Please contact them if you have any questions. thank you for your cooperation. We look forward to a great new year.

Our K-5 students will visit Lakewood Theater on September 21 to attend their fall production of “Little Bo Peep’s Wacky, Wonderful Road Trip” performed by the Lakewood Jesters. This is the nineteenth year that Lakewood has produced a show specially customized for elementary students.

The play lasts about an hour, and students get to interact with the performers during the show and meet them after the show. We are fortunate to have this historic theater so close to home. Parents are welcome to join us on this trip. Permission slips have already gone home. Thanks to the PTO for funding the admission fees for our students.

The following news is very important to the Anson Academy class of 1968. They are planning a 50th reunion for October 12, 2018. The group needs contact information for Deidre Nile, Roseann Spaulding, Lois Witham and Sarah Costello. Anyone with information please contact Beth Bown 474-6609 or Karen Piper: piper.karen2282@gmail.com. There is also a Facebook page for the reunion. Thank you. This e-mail was sent by Emily Quint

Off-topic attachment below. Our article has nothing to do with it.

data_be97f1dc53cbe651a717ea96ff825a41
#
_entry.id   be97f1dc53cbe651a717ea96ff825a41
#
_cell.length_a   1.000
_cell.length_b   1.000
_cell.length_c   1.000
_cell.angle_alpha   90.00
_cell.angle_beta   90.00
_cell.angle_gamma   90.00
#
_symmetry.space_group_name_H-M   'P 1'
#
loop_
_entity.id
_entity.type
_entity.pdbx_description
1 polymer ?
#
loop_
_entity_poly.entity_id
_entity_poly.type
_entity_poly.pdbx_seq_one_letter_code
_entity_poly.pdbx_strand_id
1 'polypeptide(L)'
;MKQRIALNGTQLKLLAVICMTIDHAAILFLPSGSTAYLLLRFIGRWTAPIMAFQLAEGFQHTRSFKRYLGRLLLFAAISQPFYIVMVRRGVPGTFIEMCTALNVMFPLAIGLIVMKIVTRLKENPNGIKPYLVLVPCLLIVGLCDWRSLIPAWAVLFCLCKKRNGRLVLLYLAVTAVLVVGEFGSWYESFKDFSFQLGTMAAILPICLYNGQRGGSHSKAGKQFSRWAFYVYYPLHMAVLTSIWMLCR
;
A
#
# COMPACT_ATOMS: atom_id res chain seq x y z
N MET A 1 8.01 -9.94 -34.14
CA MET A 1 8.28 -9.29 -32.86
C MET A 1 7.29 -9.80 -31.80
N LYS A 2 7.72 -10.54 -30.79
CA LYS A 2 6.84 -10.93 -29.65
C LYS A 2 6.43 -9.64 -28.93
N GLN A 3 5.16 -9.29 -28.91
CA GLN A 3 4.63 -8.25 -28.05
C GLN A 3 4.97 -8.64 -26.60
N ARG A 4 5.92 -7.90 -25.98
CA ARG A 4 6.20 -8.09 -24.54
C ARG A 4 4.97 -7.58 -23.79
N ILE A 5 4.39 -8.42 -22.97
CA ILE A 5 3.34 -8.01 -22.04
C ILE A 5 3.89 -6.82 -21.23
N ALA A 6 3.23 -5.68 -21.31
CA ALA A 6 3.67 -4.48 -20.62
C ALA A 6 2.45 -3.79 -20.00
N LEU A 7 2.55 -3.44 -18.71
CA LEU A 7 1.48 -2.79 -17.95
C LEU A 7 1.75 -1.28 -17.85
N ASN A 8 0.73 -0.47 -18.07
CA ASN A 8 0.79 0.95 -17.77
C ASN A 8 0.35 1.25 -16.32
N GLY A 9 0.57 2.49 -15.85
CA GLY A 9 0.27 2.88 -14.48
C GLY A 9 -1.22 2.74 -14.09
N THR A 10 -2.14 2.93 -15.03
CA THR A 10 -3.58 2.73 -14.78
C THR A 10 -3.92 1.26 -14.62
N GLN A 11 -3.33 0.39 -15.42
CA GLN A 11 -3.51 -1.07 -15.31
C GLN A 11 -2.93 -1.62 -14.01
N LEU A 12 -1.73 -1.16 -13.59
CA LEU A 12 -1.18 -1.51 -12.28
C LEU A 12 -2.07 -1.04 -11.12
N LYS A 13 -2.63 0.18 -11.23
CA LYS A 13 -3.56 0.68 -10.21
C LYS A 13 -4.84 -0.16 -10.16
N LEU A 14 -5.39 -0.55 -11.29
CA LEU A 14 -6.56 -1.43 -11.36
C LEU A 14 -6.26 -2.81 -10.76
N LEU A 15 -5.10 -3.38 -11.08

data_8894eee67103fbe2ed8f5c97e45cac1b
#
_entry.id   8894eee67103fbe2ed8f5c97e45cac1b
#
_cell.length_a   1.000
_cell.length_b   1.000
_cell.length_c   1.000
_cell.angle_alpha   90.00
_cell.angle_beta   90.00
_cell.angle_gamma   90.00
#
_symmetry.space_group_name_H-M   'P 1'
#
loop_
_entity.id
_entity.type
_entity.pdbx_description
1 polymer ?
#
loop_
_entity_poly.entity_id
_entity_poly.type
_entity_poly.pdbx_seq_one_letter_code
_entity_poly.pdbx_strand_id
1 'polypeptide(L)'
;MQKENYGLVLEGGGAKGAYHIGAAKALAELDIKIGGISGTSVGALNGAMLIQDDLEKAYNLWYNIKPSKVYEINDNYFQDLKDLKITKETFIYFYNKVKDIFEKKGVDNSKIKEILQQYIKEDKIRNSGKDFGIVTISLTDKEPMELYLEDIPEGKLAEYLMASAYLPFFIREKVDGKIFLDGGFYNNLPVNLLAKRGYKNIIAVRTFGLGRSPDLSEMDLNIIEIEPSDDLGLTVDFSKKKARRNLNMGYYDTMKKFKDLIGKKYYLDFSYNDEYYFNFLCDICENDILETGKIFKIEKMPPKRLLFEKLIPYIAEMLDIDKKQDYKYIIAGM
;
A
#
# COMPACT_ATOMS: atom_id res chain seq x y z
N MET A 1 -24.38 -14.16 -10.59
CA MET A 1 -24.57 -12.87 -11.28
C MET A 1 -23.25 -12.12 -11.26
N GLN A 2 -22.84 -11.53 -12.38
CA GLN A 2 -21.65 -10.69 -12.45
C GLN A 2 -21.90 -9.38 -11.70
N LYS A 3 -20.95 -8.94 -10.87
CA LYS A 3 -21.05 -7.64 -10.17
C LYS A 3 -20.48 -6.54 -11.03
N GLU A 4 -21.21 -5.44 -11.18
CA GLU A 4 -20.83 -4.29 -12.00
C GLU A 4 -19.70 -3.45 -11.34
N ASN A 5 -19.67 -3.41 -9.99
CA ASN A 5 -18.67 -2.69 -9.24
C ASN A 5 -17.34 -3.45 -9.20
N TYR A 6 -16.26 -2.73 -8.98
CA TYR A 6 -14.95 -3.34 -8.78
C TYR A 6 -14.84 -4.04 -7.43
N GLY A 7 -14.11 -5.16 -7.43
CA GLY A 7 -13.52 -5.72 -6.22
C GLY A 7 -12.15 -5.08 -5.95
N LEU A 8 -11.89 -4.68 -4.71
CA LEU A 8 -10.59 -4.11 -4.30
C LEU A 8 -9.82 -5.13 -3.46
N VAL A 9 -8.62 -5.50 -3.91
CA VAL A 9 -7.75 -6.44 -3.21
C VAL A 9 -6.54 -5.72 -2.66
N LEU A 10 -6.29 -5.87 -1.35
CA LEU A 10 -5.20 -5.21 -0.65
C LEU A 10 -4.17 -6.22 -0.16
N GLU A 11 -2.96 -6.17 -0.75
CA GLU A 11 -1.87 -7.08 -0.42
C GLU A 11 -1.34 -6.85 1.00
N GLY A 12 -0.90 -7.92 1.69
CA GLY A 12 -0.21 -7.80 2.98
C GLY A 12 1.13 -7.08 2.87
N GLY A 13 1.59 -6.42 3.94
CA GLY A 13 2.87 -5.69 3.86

And so for Percy’s memoir: May your days be filled with…An abundance of happiness, Blessings that warm your life and make you smile. Friends and loved ones by your side… people who are going to treasure every memory they get to make with you. Wonderful swurprises in your life. Beautiful sunrises in your days, Opportunities that come along. Chances you’ve hoped for. Goals you’ve been striving to reach. Changes you’ve wanted to make. A song in your heart. A wish that comes true. And reminders of how much nicer this world is… all because of you. (words by Douglas Pagels)

FOR YOUR HEALTH: Release, Refresh, Reset

(NAPSI)—You don’t have to let a busy schedule break your healthy stride or keep you from crushing your goals. You can regroup on your approach instead. By incorporating these three ways to release, refresh and reset, you can still make health a priority.